Greenburg, of course, was the President of HBO Sports from 2000 to 2011 — and an executive producer at the network for nearly two decades before that — before being forced out in the summer of 2011. With Showtime, Greenburg will produce a one-hour documentary that will air on CBS chronicling the last year in the life of Floyd Mayweather, including his time in prison. In addition, Greenburg will work on Showtime’s All Access reality show, a carbon copy of the the 24/7 series Greenburg created at HBO in 2007, that will air in the weeks leading up to Mayweather’s fight against Robert Guerrero on May 4th.

    “This has always been in my blood,” Greenburg told “I have always been a producer at heart. I love telling stories. It’s refreshing. There are not a lot of headaches. I didn’t have to put out too many fires. I really enjoyed the people I work with.”

    Since leaving HBO, Greenburg has worked closely with NBC, producing documentaries on Earl Campbell (which was nominated for a Sports Emmy), the 1972 Summit Series between Canada and the Soviet Union, the 1952 U.S. Open and the 1991 Ryder Cup. Greenburg also worked on Costas Tonight on NBC Sports Network — including Mayweather’s appearance on the show last year — and consulted for the NHL, Discovery Channel and Under Armour.

    Now, Greenburg is back in boxing, working with the archrival of the network that he had a big hand in turning into a powerhouse.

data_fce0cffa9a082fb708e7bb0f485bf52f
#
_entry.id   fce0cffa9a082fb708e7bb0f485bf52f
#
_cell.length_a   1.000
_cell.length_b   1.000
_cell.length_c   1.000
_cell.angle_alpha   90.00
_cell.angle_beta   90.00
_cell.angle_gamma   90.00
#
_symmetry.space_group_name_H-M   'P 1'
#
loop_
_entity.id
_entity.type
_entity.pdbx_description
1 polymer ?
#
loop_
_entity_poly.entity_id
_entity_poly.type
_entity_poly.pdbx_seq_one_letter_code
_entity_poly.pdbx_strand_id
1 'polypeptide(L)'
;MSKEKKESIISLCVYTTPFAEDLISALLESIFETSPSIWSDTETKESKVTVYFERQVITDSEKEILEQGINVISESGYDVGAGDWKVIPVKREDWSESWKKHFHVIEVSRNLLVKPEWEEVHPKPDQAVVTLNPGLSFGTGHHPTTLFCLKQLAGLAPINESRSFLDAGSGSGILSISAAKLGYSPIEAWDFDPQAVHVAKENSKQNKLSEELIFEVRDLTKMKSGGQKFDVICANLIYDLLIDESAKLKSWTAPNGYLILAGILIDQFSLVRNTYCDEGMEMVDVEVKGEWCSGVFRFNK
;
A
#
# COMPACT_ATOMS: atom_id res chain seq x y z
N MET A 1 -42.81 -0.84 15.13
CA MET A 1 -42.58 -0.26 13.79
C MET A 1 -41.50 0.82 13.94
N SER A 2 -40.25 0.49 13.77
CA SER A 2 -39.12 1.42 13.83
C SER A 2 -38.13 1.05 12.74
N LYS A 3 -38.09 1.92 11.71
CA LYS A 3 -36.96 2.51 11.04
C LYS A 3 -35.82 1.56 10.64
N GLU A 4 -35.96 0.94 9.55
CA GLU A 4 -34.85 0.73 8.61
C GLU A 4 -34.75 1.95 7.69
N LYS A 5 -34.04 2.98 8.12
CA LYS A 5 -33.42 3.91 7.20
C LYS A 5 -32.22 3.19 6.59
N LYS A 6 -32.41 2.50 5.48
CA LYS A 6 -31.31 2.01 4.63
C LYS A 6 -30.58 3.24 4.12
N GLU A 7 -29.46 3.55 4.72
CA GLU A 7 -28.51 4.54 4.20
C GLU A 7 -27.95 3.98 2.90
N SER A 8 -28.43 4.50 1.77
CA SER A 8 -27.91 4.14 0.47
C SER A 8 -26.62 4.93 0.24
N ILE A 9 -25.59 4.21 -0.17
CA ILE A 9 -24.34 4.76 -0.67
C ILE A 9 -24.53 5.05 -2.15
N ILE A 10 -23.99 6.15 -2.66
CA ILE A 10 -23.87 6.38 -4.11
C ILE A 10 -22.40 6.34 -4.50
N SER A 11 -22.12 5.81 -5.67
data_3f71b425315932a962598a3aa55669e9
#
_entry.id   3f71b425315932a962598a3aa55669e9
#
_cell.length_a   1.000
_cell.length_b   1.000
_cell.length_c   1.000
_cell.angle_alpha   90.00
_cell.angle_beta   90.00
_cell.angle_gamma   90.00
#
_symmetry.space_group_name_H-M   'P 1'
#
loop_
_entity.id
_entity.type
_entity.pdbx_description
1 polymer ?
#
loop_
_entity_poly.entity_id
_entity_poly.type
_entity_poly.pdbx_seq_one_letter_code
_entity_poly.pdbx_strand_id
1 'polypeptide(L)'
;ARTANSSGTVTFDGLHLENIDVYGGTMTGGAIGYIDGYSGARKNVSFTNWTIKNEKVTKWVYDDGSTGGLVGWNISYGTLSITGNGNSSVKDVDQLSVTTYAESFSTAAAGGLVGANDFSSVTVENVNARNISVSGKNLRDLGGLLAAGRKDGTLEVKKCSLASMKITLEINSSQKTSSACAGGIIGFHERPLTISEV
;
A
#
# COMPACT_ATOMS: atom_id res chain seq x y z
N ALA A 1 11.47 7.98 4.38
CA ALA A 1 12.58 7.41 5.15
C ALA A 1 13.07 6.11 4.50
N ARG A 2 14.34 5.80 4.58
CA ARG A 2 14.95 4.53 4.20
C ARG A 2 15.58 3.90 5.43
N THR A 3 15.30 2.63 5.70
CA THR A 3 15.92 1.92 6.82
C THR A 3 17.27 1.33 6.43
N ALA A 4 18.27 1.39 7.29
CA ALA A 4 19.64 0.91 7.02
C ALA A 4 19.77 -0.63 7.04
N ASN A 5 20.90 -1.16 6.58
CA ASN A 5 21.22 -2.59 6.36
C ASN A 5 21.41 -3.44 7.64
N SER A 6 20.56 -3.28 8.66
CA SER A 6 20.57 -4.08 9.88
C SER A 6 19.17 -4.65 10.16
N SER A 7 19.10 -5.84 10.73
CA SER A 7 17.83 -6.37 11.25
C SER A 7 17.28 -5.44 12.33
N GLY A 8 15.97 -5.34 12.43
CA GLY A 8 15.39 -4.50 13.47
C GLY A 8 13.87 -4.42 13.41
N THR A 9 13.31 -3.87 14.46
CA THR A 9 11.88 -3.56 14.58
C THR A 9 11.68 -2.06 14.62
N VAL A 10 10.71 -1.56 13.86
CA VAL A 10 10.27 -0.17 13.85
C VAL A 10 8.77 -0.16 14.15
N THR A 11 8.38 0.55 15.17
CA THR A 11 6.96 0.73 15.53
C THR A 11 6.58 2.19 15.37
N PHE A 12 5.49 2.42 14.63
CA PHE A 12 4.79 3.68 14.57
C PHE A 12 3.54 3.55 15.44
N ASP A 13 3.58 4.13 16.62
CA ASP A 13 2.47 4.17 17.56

“I guess I feel like [Kevin] Youkilis and [Johnny] Damon going into the [Yankees] locker room,” Greenburg said. “I’m just interested in helping [Showtime Executive Vice President] Stephen [Espinoza] as much as I can. It’s been very easy for me. They have welcomed me like family. It’s like Jeter putting arm around Youkilis. I’m back doing what I want to do. I have to take care of my family. I’ll always remember and cherish the glorious past. I had a wonderful 33 years [at HBO].”

    It’s been comfortable for Greenburg to work with Mayweather, who he maintained a close relationship with during his time with HBO. And despite the fact that since Mayweather became a star on 24/7 in 2007 his story has been told repeatedly, Greenburg believes the events of the last year have left a rich tale to tell.

    “There is the evolving relationship between Floyd, Roger [Mayweather] and Floyd Sr.,” Greenburg said. “Floyd himself spent 62 days in solitary. It changed his whole point of view on life. We spent the last three or four days with Floyd in the gym. Floyd and Roger are both there. Floyd Sr. is very involved. It’s an interesting evolution of that relationship. Floyd and his father are very close. The time he spent in prison did change him.”